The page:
Two industry trends with significant momentum are on a collision course. One is the cloud, which in pursuit of low-latency/high-bandwidth applications is moving out of the datacenter and towards the edge. The promise and potential of applications ranging from Internet-of-Things (IoT) to Immersive UIs, Public Safety, Autonomous Vehicles, and Automated Factories, has triggered a gold rush to build edge platforms and services. The other is the access network that connects homes, businesses, and mobile devices to the Internet. Network operators (Telcos and CableCos) are transitioning from a reliance on closed and proprietary hardware to open architectures leveraging disaggregated and virtualized software running on white-box servers, switches, and access devices.
The confluence of cloud and access technologies raises the possibility of convergence. For the cloud, access networks provide low-latency connectivity to end users and their devices, with 5G in particular providing native support for the mobility of those devices. For the access network, cloud technology enables network operators to enjoy the CAPEX & OPEX savings that come from replacing purpose-built appliances with commodity hardware, as well as accelerating the pace of innovation through the softwartization of the access network.
It is clear that the confluence of cloud and access technologies at the access-edge is rich with opportunities to innovate, and this is what motivates the CORD-related platforms we are building at ONF. But it is impossible to say how this will all play out over time, with different perspectives on whether the edge is on-premise, on-vehicle, in the cell tower, in the Central Office, distributed across a metro area, or all of the above. With multiple incumbent players—e.g., network operators, cloud providers, cell tower providers—and countless startups jockeying for position, it’s impossible to predict how the dust will settle.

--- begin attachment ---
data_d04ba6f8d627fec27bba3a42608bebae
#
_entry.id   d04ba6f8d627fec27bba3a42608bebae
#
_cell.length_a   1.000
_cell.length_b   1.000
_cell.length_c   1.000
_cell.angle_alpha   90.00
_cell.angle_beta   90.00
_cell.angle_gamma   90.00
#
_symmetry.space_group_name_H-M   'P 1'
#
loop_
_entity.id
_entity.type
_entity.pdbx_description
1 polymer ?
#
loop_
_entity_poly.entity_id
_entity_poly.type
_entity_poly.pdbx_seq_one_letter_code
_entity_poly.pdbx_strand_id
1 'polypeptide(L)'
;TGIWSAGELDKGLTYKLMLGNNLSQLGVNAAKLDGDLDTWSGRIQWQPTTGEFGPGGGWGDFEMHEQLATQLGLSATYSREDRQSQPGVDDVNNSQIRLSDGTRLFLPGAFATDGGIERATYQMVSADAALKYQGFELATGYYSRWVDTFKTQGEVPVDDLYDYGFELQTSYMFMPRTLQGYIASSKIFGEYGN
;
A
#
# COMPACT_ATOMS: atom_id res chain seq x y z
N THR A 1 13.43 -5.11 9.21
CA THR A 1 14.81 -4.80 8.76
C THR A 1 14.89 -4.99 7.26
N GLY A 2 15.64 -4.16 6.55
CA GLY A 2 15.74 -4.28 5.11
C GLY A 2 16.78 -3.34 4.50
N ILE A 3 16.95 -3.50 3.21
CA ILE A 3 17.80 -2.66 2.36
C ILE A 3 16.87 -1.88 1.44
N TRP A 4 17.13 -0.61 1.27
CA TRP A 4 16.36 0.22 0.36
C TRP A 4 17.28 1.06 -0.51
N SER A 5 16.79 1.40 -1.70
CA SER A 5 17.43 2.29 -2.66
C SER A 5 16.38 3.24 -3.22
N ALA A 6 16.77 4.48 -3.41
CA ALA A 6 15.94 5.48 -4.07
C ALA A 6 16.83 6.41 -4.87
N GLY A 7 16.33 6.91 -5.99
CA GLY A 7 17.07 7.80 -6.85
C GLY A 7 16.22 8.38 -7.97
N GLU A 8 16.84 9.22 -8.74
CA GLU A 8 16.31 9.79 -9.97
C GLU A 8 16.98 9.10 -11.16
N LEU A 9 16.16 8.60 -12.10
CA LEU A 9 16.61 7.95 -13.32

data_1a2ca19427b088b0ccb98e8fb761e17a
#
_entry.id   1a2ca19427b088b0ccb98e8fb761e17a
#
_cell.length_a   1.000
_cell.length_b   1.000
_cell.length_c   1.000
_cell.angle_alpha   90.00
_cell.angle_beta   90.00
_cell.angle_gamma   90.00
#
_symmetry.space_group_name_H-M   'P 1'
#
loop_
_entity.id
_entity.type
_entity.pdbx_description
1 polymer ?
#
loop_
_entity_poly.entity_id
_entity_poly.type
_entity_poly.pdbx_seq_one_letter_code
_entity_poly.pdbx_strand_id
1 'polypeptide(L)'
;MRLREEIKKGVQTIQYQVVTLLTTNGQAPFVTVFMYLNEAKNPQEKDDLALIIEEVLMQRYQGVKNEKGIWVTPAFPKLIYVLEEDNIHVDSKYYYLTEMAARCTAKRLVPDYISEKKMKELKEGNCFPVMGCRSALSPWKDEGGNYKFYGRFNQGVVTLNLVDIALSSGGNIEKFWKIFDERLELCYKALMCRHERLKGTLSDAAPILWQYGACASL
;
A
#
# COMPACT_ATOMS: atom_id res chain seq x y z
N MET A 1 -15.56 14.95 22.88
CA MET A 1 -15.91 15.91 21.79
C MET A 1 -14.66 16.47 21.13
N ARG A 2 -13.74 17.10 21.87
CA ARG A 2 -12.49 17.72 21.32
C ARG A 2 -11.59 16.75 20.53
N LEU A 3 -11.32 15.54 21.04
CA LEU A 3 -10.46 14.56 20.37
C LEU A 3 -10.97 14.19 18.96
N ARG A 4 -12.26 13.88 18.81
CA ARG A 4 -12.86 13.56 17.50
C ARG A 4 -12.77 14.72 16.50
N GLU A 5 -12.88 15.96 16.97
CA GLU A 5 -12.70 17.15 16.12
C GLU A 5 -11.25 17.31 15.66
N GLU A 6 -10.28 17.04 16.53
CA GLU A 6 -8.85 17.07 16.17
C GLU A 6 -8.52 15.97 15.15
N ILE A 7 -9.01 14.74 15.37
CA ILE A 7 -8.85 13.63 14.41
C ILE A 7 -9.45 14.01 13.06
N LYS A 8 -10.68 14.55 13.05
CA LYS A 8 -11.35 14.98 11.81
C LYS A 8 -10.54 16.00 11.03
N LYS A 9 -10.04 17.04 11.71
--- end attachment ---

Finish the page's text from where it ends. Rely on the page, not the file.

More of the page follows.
On the one hand, cloud providers believe that by saturating metro areas with edge clusters and abstracting away the access network, they can build an edge presence with low enough latency and high enough bandwidth to serve the next generation of edge applications. In this scenario, the access network remains a dumb bit-pipe, allowing cloud providers to excel at what they do best: run scalable cloud services on commodity hardware. On the other hand, network operators believe that by building the next generation access network using cloud technology, they will be able to co-locate edge applications in the access network. This scenario comes with built-in advantages: an existing and widely distributed physical footprint, existing operational support, and native support for both mobility and guaranteed service.
While acknowledging both of these possibilities, there is a third outcome that not only merits consideration, but is also worth actively working towards: the democratization of the network edge. The idea is to make the access-edge accessible to anyone, and not strictly the domain of incumbent cloud providers or network operators. There are three reasons to be optimistic about this possibility: